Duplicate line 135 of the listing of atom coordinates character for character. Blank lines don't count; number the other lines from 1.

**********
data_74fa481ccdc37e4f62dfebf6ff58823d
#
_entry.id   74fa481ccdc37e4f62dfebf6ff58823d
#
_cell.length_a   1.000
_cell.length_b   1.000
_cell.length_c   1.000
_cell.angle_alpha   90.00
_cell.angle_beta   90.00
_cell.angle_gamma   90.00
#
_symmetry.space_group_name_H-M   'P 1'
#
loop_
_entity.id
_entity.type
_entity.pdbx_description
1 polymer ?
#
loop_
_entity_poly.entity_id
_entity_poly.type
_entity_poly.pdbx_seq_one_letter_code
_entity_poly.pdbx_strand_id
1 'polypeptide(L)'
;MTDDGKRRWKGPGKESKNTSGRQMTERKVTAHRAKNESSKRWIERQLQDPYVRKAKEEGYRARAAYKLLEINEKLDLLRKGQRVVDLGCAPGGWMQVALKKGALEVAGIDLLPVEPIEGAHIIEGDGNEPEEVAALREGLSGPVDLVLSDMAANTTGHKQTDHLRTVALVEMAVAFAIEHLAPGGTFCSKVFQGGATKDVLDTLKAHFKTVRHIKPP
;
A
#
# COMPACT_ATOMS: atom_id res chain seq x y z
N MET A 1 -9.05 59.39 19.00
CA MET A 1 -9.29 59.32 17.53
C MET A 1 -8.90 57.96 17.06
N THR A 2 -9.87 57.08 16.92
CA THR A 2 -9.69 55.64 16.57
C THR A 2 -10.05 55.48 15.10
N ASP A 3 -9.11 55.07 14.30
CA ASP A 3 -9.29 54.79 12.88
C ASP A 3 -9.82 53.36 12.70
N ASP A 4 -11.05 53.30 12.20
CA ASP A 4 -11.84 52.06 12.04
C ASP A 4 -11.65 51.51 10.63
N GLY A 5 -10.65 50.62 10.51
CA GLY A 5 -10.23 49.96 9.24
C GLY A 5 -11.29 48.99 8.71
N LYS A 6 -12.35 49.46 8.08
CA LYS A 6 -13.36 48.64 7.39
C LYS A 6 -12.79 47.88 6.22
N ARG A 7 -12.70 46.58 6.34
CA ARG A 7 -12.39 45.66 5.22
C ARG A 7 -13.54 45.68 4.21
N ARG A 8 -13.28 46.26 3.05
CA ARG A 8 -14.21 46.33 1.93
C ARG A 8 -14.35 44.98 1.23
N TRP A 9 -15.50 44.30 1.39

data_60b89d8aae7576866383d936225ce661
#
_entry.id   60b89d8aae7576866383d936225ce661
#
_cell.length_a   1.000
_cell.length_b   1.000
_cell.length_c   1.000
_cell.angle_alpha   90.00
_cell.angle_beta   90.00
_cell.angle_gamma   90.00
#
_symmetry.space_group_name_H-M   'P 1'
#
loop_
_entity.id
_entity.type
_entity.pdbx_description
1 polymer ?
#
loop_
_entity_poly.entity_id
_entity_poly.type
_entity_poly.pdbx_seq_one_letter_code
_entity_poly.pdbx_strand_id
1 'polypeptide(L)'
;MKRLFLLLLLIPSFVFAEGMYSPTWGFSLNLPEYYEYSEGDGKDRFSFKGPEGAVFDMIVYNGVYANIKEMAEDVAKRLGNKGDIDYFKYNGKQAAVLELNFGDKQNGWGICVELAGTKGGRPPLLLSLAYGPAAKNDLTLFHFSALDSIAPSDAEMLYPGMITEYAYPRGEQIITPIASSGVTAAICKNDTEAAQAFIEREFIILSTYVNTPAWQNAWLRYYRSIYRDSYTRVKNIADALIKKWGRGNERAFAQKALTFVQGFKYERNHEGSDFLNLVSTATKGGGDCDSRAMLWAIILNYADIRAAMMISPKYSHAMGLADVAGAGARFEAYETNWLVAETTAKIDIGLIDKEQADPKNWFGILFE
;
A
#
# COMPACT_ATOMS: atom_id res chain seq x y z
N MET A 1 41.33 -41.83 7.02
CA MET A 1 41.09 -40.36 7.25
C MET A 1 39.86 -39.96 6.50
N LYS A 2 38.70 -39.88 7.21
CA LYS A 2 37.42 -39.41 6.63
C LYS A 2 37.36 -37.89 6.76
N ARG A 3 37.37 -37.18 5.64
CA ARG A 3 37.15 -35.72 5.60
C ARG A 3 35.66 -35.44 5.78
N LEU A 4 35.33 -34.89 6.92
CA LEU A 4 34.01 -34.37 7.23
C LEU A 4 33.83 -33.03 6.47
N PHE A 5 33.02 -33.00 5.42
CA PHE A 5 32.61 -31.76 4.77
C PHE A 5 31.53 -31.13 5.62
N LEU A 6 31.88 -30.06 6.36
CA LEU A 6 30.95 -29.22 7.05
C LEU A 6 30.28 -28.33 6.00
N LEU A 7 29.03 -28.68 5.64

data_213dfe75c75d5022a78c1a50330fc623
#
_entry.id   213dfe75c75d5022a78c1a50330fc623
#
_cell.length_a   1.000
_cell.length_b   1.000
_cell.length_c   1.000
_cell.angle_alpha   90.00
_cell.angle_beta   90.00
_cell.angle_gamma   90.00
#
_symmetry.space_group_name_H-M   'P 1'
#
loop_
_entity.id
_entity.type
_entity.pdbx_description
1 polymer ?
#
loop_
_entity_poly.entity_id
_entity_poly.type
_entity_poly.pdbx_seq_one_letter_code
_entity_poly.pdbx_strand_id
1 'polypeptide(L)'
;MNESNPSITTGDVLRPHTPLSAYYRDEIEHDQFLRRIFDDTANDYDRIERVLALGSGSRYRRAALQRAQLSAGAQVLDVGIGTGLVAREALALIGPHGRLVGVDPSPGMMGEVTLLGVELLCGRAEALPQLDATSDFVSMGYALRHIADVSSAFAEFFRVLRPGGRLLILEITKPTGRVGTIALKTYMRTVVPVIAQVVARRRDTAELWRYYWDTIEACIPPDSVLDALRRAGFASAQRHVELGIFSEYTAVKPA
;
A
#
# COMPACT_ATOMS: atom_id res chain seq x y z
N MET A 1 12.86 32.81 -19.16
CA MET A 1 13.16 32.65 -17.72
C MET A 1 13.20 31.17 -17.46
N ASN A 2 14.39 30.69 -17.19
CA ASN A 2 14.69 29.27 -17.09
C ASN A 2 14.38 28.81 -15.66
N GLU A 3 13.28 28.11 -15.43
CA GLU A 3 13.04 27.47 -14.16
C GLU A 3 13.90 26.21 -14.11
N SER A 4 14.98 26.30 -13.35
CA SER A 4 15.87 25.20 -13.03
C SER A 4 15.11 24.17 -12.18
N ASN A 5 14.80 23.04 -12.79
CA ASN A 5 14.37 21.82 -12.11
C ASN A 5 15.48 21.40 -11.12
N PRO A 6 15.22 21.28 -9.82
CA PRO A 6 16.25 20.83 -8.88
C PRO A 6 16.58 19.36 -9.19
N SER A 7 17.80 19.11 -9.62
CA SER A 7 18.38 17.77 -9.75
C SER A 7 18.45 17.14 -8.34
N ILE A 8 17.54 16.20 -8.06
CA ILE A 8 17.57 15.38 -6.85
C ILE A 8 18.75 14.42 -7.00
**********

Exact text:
N MET A 1 12.86 32.81 -19.16